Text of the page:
School, cross-country, homework, bed: This has been my regular fall routine for the past four years. But now, I add college applications to this list. Looking for a good college to apply to has been a very difficult task. Narrowing down my list of 20 schools to eight is not easy -- they all seem important, and trying to figure out which ones to apply to is daunting.
For as long as I can remember, I have been an indecisive person -- even about little things, such as which shirt to buy or what candy to eat. The only difference now is that I am making a decision that will impact the rest of my life. I want to get my list down to eight schools because that seems like the realistic number of applications I can balance with my schoolwork without feeling too overwhelmed. I plan to major in a law-enforcement field, such as criminology or forensic science, and am looking for schools with good programs. So far, my list ranges from Harvard and Stanford to Marquette and Southern Illinois University.
The ability to balance things has never been one of my strengths. I'm not always very good at fitting things into my schedule, and I'm worse at organization. If you take a look inside my school locker or my room, you'll find a mess; even I sometimes have trouble locating my things. However, because of college applications, I have been trying to get more organized this year. I usually finish cross-country practice around 5:30 p.m. and get home by six; homework can take anywhere from 30 minutes to three hours, depending on the workload. I feel confident, though, that I can squeeze the applications in, and my parents have already helped me make up a schedule -- some days after homework, I will work on college and scholarship applications. This means I will probably be spending less time hanging out with family and friends and watching TV, but it will be worth it because I am going to be deciding on the next four years of my life.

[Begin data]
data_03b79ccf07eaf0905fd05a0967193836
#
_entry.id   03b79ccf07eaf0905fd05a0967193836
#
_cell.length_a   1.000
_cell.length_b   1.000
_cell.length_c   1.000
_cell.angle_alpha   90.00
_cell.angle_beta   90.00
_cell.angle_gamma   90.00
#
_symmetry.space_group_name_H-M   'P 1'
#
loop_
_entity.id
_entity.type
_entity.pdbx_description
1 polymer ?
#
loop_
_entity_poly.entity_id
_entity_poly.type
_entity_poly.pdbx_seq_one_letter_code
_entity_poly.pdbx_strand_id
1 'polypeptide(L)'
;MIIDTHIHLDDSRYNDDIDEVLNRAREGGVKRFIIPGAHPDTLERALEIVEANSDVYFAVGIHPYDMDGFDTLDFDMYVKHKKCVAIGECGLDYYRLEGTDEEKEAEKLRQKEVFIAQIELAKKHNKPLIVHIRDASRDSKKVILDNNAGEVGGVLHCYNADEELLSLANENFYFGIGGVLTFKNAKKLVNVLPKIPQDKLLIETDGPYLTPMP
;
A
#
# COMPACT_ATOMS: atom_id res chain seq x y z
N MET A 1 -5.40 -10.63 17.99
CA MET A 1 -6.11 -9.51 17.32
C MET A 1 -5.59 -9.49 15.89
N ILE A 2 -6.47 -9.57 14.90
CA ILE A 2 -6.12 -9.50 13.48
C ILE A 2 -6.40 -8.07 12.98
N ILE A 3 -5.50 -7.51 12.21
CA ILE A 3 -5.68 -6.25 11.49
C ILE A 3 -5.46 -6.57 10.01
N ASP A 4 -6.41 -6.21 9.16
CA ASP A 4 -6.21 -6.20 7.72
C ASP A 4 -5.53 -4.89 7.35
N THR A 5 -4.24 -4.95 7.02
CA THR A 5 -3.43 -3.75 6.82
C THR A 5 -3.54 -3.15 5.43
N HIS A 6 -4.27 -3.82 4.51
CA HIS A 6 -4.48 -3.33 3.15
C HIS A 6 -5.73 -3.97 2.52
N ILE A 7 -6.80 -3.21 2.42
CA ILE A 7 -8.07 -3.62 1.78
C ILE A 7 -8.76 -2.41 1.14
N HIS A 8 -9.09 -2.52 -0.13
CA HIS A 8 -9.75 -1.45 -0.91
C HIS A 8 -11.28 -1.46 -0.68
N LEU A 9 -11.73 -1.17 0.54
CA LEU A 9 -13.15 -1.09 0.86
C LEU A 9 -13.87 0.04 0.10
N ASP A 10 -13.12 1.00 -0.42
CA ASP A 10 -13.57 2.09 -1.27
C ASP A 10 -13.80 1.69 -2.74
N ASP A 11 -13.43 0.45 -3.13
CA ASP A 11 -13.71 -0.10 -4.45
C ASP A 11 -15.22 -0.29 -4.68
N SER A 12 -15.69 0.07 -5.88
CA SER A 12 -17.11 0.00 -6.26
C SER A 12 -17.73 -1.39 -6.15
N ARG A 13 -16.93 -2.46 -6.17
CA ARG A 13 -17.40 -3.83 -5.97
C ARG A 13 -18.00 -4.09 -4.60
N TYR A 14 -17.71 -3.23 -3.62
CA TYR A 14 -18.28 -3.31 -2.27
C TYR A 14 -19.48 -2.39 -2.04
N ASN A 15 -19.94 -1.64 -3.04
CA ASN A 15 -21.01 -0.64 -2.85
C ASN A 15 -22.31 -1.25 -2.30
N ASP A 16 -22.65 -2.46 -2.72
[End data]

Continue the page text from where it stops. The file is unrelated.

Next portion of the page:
The good news is that I get encouragement and motivation from a lot of people. At school, my friends give me support, telling me that I can get into any school I apply to. I know this is not necessarily true, but I still welcome their support. At home, I get encouragement from my parents and younger brother. They push me to apply to schools they think I might like and for scholarships that will help me get there. Some of the schools we talk about are in-state because my family wants me to stay close to home -- but they also want me to have a good education, no matter where the school is. At Minds Matter, a nonprofit mentoring program I attend every week, my mentors push me to apply to highly selective schools. They also help me by giving feedback on my essays. With all of these people in my corner, I am positive that I will be able to get through this and juggle everything.